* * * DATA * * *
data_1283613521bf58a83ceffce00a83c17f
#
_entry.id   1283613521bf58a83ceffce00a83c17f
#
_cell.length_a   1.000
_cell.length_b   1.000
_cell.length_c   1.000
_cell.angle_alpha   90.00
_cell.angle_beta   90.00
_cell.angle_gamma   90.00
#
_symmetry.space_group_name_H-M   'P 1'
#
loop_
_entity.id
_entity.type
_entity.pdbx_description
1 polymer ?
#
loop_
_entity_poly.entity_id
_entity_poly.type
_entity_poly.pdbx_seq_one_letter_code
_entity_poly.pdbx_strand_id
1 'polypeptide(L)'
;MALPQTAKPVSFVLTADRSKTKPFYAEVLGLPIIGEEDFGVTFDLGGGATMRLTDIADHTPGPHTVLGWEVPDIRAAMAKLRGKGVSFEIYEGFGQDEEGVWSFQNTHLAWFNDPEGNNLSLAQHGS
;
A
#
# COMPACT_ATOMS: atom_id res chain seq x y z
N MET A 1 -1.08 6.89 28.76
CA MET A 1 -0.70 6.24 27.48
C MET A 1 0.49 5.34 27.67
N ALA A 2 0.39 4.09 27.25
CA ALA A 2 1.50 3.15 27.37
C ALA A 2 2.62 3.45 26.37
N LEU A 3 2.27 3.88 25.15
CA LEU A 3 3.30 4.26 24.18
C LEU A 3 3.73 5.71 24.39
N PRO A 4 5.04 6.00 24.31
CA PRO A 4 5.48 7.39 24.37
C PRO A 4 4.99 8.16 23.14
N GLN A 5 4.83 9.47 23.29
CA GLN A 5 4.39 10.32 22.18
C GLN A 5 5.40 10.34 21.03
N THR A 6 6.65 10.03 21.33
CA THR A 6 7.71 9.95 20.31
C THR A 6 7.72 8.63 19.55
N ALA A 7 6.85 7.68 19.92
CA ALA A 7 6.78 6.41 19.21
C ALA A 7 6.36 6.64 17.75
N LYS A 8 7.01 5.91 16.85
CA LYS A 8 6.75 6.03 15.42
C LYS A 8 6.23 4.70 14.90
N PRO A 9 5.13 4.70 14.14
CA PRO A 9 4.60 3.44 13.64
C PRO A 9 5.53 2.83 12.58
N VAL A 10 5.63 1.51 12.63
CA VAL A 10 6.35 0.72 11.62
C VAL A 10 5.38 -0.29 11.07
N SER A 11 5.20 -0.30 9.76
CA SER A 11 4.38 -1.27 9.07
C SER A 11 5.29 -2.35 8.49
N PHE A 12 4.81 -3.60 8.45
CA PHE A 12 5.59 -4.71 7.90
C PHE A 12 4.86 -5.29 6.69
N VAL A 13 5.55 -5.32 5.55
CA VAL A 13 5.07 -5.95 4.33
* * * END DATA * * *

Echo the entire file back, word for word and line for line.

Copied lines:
data_1283613521bf58a83ceffce00a83c17f
#
_entry.id   1283613521bf58a83ceffce00a83c17f
#
_cell.length_a   1.000
_cell.length_b   1.000
_cell.length_c   1.000
_cell.angle_alpha   90.00
_cell.angle_beta   90.00
_cell.angle_gamma   90.00
#
_symmetry.space_group_name_H-M   'P 1'
#
loop_
_entity.id
_entity.type
_entity.pdbx_description
1 polymer ?
#
loop_
_entity_poly.entity_id
_entity_poly.type
_entity_poly.pdbx_seq_one_letter_code
_entity_poly.pdbx_strand_id
1 'polypeptide(L)'
;MALPQTAKPVSFVLTADRSKTKPFYAEVLGLPIIGEEDFGVTFDLGGGATMRLTDIADHTPGPHTVLGWEVPDIRAAMAKLRGKGVSFEIYEGFGQDEEGVWSFQNTHLAWFNDPEGNNLSLAQHGS
;
A
#
# COMPACT_ATOMS: atom_id res chain seq x y z
N MET A 1 -1.08 6.89 28.76
CA MET A 1 -0.70 6.24 27.48
C MET A 1 0.49 5.34 27.67
N ALA A 2 0.39 4.09 27.25
CA ALA A 2 1.50 3.15 27.37
C ALA A 2 2.62 3.45 26.37
N LEU A 3 2.27 3.88 25.15
CA LEU A 3 3.30 4.26 24.18
C LEU A 3 3.73 5.71 24.39
N PRO A 4 5.04 6.00 24.31
CA PRO A 4 5.48 7.39 24.37
C PRO A 4 4.99 8.16 23.14
N GLN A 5 4.83 9.47 23.29
CA GLN A 5 4.39 10.32 22.18
C GLN A 5 5.40 10.34 21.03
N THR A 6 6.65 10.03 21.33
CA THR A 6 7.71 9.95 20.31
C THR A 6 7.72 8.63 19.55
N ALA A 7 6.85 7.68 19.92
CA ALA A 7 6.78 6.41 19.21
C ALA A 7 6.36 6.64 17.75
N LYS A 8 7.01 5.91 16.85
CA LYS A 8 6.75 6.03 15.42
C LYS A 8 6.23 4.70 14.90
N PRO A 9 5.13 4.70 14.14
CA PRO A 9 4.60 3.44 13.64
C PRO A 9 5.53 2.83 12.58
N VAL A 10 5.63 1.51 12.63
CA VAL A 10 6.35 0.72 11.62
C VAL A 10 5.38 -0.29 11.07
N SER A 11 5.20 -0.30 9.76
CA SER A 11 4.38 -1.27 9.07
C SER A 11 5.29 -2.35 8.49
N PHE A 12 4.81 -3.60 8.45
CA PHE A 12 5.59 -4.71 7.90
C PHE A 12 4.86 -5.29 6.69
N VAL A 13 5.55 -5.32 5.55
CA VAL A 13 5.07 -5.95 4.33